As the Congress’s allies and foes moved swiftly to attack the government over Wednesday’s decision to raise fuel prices, Prime Minister Manmohan Singh made an appearance on national television to explain the inevitability of the “modest”, if unpopular, hike.
Singh’s address to the nation was not only aimed at tempering criticism that comes in the backdrop of an 8.1 per cent inflation rate but also educating the growing middle class about conserving energy, the global oil and food crisis and to prepare them to pay more to ensure food and energy security for future generations. He also urged state governments — “many of whom tax petroleum products substantially” — to contribute to this effort by reducing state taxes and levies.
The prime minister emphasised that just one-tenth of the impact of rising international crude prices had been passed on to the consumers, and the government and oil companies were bearing a substantial burden by issuing bonds and giving up profits. But he made it clear that this could not be done indefinitely and stressed the need for “more corrective measures in the future on many fronts” and a sound strategy for energy security.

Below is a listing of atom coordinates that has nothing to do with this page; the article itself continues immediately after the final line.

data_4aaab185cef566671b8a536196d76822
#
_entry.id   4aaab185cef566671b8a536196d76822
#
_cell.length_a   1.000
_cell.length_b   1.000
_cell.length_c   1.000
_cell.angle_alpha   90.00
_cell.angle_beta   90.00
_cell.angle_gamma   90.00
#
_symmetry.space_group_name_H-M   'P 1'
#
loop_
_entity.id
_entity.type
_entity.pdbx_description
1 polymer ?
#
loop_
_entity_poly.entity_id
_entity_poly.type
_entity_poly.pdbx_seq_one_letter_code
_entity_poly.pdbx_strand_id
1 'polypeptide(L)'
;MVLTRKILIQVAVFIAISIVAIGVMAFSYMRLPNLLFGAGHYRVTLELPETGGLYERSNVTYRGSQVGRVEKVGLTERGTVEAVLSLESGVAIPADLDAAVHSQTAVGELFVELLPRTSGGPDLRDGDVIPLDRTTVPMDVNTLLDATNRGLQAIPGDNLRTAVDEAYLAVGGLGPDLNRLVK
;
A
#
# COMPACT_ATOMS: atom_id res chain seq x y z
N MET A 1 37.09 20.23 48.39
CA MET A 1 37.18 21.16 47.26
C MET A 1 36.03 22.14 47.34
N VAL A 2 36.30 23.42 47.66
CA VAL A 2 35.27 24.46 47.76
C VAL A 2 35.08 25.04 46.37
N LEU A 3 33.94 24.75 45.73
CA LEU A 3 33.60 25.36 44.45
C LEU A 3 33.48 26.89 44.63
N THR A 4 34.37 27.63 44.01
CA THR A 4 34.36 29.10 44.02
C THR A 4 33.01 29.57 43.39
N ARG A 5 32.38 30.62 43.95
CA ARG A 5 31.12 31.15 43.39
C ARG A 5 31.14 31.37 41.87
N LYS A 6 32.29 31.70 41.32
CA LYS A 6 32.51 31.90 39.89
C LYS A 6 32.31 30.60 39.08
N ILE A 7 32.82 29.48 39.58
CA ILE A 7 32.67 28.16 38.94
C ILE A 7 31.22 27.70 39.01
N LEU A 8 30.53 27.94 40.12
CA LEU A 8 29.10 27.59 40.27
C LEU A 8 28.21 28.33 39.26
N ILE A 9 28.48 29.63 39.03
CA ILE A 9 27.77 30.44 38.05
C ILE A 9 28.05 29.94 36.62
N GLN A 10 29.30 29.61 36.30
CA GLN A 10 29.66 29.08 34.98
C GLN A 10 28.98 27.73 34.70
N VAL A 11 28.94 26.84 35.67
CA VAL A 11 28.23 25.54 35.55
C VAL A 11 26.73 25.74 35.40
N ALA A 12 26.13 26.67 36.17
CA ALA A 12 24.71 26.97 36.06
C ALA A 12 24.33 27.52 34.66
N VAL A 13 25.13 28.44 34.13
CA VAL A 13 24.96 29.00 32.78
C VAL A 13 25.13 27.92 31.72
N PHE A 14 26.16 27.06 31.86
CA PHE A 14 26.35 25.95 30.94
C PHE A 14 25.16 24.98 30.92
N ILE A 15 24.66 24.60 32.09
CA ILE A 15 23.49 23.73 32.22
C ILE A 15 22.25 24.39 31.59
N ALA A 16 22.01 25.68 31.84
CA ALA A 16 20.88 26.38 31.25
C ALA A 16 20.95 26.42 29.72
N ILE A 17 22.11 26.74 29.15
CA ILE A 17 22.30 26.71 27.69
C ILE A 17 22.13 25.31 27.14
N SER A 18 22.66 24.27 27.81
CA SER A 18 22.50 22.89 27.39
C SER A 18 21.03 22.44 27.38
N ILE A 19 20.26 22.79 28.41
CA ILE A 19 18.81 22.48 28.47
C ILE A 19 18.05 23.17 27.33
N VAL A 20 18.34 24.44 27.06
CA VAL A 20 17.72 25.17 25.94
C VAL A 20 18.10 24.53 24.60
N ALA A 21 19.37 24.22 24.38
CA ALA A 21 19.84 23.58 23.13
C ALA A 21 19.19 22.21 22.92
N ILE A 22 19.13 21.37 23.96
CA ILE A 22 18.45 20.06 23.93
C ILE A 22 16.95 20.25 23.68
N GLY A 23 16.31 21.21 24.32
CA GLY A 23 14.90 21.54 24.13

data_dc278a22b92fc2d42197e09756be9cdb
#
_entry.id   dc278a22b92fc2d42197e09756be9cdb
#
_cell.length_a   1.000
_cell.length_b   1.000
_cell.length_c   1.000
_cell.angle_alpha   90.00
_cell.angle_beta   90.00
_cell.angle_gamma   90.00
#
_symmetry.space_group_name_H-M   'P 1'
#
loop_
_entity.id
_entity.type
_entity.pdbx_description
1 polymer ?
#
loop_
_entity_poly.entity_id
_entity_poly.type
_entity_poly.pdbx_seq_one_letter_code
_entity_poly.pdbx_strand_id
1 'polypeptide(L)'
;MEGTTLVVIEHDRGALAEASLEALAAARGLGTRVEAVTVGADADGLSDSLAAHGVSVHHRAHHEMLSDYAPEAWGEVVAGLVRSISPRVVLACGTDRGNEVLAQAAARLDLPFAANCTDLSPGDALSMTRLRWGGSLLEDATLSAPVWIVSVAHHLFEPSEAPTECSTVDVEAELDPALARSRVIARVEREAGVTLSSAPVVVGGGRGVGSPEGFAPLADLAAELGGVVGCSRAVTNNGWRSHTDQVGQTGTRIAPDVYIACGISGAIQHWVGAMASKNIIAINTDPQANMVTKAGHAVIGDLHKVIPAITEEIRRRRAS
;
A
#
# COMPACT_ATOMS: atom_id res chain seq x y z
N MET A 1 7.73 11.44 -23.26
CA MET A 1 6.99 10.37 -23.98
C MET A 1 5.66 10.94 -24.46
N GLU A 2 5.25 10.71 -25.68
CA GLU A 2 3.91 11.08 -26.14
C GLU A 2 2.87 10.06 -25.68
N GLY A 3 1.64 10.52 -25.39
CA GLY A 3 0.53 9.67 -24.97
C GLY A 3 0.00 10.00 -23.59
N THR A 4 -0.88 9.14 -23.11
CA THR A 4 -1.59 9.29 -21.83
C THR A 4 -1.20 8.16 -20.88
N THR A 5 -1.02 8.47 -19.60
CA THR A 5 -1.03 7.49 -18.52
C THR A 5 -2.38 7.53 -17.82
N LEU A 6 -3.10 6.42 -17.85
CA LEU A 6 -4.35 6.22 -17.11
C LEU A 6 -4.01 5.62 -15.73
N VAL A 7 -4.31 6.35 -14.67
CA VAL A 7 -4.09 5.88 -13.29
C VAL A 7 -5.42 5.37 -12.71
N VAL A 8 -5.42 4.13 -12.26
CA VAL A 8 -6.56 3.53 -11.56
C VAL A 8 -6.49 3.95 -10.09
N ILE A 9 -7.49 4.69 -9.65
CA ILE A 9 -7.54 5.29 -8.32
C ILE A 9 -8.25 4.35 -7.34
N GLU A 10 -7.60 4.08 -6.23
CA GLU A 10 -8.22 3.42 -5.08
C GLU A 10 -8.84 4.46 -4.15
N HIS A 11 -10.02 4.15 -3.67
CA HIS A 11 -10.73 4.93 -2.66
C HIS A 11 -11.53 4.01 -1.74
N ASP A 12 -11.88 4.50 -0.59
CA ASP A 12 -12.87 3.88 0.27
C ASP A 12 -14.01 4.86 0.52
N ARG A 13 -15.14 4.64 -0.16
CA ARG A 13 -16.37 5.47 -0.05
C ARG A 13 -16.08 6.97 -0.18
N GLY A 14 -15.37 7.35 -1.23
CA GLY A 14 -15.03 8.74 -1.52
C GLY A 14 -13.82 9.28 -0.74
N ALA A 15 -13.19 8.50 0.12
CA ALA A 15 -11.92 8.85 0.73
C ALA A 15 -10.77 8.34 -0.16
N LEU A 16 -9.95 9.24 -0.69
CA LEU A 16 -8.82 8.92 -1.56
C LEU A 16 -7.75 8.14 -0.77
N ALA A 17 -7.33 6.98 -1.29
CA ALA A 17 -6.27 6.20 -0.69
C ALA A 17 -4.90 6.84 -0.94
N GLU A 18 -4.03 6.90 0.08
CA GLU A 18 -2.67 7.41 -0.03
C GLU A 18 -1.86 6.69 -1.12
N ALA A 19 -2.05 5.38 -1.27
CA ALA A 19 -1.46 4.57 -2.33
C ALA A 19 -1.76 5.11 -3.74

“We are only passing on our burden to our children who will have to repay this debt… We cannot think only for ourselves, for the present, for the here and now. We must think about what is good for future generations… It is our duty to ensure their food security and energy security,” he said in his address, recorded around the same time that the petroleum minister was to go public with the hike.
“Business cannot go on like this for ever. We need to learn to adjust to this new international scenario,” said the Prime Minister, in an obvious reference to crude prices scaling astronomical heights in global markets.
“We need to pay economic cost of petroleum products. There are limits to which we can keep consumer prices unaffected by rising import costs,” he said.
Singh, who began with the steps that the government had taken over the past few years to improve living conditions, made it a point to refer to concerns over higher inflation rate. Though India was able to produce enough to feed its people because higher production had been incentivised, the prime minister pointed to the dependence on imports for oil and the rising global trends.
With the Indo-US nuclear deal in limbo because of opposition from Left parties, the Prime Minister sought to garner support for the country going for nuclear energy. “We have to develop alternative sources of energy, what ever be the source. We cannot remain captive to uncertain markets and unsure sources of supply. We have to develop renewable sources of energy, including nuclear energy,” he said.